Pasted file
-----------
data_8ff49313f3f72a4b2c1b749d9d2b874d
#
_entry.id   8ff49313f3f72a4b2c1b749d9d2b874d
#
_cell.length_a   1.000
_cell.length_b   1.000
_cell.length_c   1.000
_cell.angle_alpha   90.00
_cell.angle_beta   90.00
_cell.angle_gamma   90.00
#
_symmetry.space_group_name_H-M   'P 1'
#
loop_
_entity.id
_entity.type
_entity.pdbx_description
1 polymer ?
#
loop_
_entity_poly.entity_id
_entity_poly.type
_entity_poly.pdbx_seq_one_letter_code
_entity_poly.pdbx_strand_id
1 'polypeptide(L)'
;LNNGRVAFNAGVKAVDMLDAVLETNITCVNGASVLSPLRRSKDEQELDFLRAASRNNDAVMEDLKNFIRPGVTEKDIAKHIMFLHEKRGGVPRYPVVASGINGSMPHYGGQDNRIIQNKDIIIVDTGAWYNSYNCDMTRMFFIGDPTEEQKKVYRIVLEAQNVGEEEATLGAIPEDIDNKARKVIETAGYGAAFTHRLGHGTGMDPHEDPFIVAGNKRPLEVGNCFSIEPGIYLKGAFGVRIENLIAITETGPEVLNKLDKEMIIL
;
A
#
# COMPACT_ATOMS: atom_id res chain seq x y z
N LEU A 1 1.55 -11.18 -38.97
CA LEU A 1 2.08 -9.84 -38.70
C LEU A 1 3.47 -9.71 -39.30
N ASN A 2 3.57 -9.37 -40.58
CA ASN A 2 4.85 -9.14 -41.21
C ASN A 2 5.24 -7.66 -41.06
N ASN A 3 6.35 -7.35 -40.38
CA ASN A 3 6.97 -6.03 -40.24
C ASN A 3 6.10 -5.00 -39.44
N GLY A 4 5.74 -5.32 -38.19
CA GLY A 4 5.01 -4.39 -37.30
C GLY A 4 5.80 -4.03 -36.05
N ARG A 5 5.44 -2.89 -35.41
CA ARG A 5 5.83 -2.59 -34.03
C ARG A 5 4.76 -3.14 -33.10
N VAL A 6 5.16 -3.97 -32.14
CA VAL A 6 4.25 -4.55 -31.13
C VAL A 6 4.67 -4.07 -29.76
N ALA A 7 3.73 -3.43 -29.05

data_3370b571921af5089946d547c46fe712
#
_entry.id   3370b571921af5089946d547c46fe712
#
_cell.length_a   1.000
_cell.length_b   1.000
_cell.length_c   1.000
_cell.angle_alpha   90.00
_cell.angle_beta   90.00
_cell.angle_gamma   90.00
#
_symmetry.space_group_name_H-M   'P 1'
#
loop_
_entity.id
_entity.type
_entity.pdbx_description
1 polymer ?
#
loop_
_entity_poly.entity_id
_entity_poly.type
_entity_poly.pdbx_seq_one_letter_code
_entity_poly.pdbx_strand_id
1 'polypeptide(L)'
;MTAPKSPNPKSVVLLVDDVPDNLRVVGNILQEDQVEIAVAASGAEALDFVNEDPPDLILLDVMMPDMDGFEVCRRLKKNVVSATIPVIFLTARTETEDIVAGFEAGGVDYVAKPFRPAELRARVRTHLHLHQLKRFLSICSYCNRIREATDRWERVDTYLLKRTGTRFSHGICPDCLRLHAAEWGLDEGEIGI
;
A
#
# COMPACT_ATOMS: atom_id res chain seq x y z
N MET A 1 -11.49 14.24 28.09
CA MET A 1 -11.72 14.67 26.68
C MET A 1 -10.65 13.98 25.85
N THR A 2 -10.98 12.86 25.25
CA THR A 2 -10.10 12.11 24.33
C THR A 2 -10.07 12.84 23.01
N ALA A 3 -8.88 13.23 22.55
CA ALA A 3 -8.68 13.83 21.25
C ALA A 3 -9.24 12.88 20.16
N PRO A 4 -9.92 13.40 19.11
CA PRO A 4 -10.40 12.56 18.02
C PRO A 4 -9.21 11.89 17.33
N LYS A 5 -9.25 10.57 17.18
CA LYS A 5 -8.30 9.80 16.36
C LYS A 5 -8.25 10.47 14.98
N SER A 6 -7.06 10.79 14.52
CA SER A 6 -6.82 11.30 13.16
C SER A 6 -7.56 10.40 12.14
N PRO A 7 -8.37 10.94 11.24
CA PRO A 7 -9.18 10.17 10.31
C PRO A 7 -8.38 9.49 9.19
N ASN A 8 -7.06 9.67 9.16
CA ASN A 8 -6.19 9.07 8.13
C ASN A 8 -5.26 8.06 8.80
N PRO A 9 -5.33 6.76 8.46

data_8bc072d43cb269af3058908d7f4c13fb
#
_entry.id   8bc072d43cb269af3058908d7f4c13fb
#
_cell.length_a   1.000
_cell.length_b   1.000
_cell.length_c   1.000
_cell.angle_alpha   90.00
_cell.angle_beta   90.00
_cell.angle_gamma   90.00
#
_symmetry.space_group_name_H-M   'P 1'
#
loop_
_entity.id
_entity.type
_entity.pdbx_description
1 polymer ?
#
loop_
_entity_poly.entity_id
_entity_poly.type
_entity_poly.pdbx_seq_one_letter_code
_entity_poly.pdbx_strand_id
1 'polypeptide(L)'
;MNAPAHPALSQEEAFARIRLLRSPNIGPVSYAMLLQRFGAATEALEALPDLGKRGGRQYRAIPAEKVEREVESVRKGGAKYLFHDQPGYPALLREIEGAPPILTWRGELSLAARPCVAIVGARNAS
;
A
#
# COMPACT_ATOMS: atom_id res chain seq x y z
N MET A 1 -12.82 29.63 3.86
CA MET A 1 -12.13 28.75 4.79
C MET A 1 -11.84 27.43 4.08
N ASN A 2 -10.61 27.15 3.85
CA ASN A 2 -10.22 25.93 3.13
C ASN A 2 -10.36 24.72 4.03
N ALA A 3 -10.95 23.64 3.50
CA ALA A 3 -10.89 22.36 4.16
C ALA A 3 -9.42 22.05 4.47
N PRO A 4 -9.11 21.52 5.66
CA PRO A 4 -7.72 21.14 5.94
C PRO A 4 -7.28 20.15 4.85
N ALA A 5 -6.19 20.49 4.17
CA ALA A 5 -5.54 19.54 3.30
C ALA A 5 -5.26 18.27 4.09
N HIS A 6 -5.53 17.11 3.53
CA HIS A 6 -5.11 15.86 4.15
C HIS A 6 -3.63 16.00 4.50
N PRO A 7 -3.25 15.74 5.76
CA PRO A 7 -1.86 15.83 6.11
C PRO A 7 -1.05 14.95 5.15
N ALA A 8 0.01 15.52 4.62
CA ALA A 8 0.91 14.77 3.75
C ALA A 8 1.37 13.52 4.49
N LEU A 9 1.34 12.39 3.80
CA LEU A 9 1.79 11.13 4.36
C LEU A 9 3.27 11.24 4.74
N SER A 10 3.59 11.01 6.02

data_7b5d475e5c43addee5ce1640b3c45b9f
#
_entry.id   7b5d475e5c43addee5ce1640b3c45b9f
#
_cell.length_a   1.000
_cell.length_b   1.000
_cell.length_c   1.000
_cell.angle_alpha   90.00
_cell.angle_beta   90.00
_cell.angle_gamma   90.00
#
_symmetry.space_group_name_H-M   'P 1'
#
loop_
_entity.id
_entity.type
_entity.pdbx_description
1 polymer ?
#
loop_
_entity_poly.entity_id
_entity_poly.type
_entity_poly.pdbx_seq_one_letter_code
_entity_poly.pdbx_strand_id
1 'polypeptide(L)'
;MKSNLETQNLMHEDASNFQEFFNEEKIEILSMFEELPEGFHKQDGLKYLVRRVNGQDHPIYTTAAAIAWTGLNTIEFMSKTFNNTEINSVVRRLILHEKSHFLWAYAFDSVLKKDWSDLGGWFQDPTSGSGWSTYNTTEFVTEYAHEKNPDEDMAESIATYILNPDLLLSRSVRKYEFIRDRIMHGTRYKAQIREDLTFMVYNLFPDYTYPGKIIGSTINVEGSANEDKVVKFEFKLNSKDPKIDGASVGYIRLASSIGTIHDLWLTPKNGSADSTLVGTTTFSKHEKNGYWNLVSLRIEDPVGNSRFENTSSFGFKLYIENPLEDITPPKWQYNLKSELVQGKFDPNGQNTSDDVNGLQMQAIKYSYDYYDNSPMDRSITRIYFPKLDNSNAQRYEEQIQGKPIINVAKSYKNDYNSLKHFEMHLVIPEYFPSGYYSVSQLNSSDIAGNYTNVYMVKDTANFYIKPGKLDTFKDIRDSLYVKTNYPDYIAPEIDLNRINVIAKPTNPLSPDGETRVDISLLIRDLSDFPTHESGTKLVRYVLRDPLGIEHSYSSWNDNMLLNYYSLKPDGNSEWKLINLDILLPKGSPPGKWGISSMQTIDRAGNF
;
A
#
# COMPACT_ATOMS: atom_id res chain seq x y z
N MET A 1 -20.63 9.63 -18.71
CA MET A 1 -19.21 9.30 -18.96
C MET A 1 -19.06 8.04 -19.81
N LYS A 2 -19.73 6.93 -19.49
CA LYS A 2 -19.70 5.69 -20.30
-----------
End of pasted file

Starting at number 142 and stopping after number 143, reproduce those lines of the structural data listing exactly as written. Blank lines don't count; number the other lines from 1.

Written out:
CA ALA A 3 -10.89 22.36 4.16
C ALA A 3 -9.42 22.05 4.47